I have a problem understanding the proper use of .packlist files in a vendor install:
Recently I tried packing a script and its dependencies for distribution using App::FatPacker. It failed due to missing .packlist files for pretty much everything. The man page says:
Unfortunately most vendors strip the .packlist files so if you installed modules via e.g. apt-get you may be missing those modules; installing your dependencies into a
local::lib first is the preferred workaround.
Now I do like my Perl stuff to be installed via a package manager so that local::lib suggestion sounds like an unnecessary PITA. Also, I use Gentoo Linux at home so the missing packlists should be easy to fix, right? Well,
after quickly disabling the part of Gentoo's ebuild
process where it deletes all packlists, I found that didn't quite do the trick as the deleting is just a "safety net", they're usually not installed by the install_vendor
target in module makefiles anyway.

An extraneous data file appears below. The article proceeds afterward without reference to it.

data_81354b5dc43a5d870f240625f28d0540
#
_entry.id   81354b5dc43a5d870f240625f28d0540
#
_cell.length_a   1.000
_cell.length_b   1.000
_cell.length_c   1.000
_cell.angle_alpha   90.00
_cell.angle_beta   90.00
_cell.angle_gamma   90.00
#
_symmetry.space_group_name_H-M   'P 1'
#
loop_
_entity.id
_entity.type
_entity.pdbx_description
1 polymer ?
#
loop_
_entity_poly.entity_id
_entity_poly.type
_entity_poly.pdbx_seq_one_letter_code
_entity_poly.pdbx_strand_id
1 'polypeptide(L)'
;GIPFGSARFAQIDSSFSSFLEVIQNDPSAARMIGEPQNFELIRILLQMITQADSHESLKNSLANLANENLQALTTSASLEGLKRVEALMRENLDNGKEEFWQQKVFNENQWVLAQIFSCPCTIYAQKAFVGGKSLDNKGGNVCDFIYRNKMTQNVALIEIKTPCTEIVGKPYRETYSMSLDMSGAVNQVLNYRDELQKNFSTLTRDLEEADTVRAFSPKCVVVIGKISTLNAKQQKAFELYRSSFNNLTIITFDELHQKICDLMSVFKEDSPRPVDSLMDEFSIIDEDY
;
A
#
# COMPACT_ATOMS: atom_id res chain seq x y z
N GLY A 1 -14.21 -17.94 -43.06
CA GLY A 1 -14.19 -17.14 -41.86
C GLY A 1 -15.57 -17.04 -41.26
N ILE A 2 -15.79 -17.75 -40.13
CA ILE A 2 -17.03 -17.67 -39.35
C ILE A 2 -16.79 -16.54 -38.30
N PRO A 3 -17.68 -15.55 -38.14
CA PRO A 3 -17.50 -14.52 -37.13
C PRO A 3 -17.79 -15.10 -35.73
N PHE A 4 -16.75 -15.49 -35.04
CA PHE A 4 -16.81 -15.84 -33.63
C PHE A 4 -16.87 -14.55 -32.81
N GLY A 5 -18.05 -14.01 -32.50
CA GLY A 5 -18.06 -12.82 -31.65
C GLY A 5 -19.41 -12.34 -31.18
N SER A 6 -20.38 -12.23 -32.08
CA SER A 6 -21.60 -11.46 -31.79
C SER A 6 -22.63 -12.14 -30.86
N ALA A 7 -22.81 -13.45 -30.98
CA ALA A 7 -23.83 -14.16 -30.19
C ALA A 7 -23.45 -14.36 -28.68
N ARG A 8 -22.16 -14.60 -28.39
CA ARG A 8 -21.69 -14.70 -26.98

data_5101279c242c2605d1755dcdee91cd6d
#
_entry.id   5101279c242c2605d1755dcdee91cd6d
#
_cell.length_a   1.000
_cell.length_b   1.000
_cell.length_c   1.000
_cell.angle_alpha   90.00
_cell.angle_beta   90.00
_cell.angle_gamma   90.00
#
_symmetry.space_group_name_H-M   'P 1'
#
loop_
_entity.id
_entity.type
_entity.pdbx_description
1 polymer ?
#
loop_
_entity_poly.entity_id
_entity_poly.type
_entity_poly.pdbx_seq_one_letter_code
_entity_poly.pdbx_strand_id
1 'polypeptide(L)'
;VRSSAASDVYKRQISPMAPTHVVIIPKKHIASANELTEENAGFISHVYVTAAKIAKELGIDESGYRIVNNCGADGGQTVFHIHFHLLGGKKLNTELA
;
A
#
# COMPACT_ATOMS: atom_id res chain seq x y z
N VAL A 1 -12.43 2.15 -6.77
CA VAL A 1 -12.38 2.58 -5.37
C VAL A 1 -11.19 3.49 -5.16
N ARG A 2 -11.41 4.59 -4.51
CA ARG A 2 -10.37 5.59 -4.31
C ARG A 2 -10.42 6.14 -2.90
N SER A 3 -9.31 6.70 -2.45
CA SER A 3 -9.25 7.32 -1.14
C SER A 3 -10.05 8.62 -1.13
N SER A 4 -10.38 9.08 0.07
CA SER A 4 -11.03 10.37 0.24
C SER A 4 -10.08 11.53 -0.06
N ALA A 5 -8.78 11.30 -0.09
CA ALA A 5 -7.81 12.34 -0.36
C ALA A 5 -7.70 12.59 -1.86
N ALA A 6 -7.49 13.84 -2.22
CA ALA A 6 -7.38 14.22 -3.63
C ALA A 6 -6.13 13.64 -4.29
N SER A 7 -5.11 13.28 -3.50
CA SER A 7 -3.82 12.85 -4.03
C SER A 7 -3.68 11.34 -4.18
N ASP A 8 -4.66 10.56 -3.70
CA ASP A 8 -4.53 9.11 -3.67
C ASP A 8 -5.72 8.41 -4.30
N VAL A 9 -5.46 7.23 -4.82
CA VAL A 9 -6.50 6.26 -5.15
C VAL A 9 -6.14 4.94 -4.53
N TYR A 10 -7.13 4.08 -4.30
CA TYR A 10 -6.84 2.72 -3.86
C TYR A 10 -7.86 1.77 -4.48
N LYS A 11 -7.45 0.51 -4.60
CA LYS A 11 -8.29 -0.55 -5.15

Now my question is, is there a compelling reason to do it this way and break all kinds of useful tools that need Module::Installed and the like, or just a concession to vendors that complained about the couple hundred bytes and one inode per module that the packlists take up? The Debian guys state that
Those files are useless, and (in some cases)
have the additional problem of creating an architecture-specific directory name in an architecture-independent package. (from lintian via)
... the first part of which is obviously false, and the second one may be relevant iff you share some installation between machines of different architectures, but certainly not to the vast majority of users. Any other reason? And/or, is there a way to get around it without giving up the vendor vs. site installation distinction?